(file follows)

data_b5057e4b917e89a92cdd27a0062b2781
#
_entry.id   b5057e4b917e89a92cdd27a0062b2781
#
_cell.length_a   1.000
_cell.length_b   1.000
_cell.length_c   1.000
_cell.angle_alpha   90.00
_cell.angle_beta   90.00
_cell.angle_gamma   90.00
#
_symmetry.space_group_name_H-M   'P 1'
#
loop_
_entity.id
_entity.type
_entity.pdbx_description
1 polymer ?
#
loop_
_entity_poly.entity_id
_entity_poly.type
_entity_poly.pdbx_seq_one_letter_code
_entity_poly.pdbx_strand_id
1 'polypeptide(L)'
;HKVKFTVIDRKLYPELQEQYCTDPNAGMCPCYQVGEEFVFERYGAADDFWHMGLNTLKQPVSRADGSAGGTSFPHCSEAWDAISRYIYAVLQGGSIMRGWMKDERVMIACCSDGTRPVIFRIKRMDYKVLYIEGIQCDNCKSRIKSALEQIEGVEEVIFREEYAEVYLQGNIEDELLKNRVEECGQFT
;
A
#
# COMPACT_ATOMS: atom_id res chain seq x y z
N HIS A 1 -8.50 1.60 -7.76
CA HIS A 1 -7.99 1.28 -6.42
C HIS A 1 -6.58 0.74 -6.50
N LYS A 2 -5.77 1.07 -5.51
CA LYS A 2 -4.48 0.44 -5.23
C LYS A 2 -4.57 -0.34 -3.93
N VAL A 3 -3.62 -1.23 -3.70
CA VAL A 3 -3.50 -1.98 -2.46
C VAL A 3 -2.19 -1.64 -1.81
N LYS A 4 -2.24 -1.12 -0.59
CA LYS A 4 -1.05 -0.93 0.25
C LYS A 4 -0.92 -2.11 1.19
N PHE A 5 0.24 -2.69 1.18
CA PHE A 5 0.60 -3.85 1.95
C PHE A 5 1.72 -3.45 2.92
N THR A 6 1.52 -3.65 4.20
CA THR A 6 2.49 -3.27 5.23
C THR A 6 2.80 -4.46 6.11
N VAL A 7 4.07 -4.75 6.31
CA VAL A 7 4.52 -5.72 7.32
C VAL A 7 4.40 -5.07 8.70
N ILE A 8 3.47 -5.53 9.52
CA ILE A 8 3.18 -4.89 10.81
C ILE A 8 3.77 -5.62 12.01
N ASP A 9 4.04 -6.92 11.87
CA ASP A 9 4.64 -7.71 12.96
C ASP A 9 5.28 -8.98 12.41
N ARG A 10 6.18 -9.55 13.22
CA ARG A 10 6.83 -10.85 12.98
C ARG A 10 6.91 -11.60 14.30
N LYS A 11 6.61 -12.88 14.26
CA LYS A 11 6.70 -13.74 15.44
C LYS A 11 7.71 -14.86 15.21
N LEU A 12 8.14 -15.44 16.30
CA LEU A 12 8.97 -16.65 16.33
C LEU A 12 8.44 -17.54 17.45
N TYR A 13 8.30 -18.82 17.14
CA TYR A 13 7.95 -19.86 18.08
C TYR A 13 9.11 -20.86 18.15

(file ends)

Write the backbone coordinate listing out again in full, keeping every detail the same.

data_b5057e4b917e89a92cdd27a0062b2781
#
_entry.id   b5057e4b917e89a92cdd27a0062b2781
#
_cell.length_a   1.000
_cell.length_b   1.000
_cell.length_c   1.000
_cell.angle_alpha   90.00
_cell.angle_beta   90.00
_cell.angle_gamma   90.00
#
_symmetry.space_group_name_H-M   'P 1'
#
loop_
_entity.id
_entity.type
_entity.pdbx_description
1 polymer ?
#
loop_
_entity_poly.entity_id
_entity_poly.type
_entity_poly.pdbx_seq_one_letter_code
_entity_poly.pdbx_strand_id
1 'polypeptide(L)'
;HKVKFTVIDRKLYPELQEQYCTDPNAGMCPCYQVGEEFVFERYGAADDFWHMGLNTLKQPVSRADGSAGGTSFPHCSEAWDAISRYIYAVLQGGSIMRGWMKDERVMIACCSDGTRPVIFRIKRMDYKVLYIEGIQCDNCKSRIKSALEQIEGVEEVIFREEYAEVYLQGNIEDELLKNRVEECGQFT
;
A
#
# COMPACT_ATOMS: atom_id res chain seq x y z
N HIS A 1 -8.50 1.60 -7.76
CA HIS A 1 -7.99 1.28 -6.42
C HIS A 1 -6.58 0.74 -6.50
N LYS A 2 -5.77 1.07 -5.51
CA LYS A 2 -4.48 0.44 -5.23
C LYS A 2 -4.57 -0.34 -3.93
N VAL A 3 -3.62 -1.23 -3.70
CA VAL A 3 -3.50 -1.98 -2.46
C VAL A 3 -2.19 -1.64 -1.81
N LYS A 4 -2.24 -1.12 -0.59
CA LYS A 4 -1.05 -0.93 0.25
C LYS A 4 -0.92 -2.11 1.19
N PHE A 5 0.24 -2.69 1.18
CA PHE A 5 0.60 -3.85 1.95
C PHE A 5 1.72 -3.45 2.92
N THR A 6 1.52 -3.65 4.20
CA THR A 6 2.49 -3.27 5.23
C THR A 6 2.80 -4.46 6.11
N VAL A 7 4.07 -4.75 6.31
CA VAL A 7 4.52 -5.72 7.32
C VAL A 7 4.40 -5.07 8.70
N ILE A 8 3.47 -5.53 9.52
CA ILE A 8 3.18 -4.89 10.81
C ILE A 8 3.77 -5.62 12.01
N ASP A 9 4.04 -6.92 11.87
CA ASP A 9 4.64 -7.71 12.96
C ASP A 9 5.28 -8.98 12.41
N ARG A 10 6.18 -9.55 13.22
CA ARG A 10 6.83 -10.85 12.98
C ARG A 10 6.91 -11.60 14.30
N LYS A 11 6.61 -12.88 14.26
CA LYS A 11 6.70 -13.74 15.44
C LYS A 11 7.71 -14.86 15.21
N LEU A 12 8.14 -15.44 16.30
CA LEU A 12 8.97 -16.65 16.33
C LEU A 12 8.44 -17.54 17.45
N TYR A 13 8.30 -18.82 17.14
CA TYR A 13 7.95 -19.86 18.08
C TYR A 13 9.11 -20.86 18.15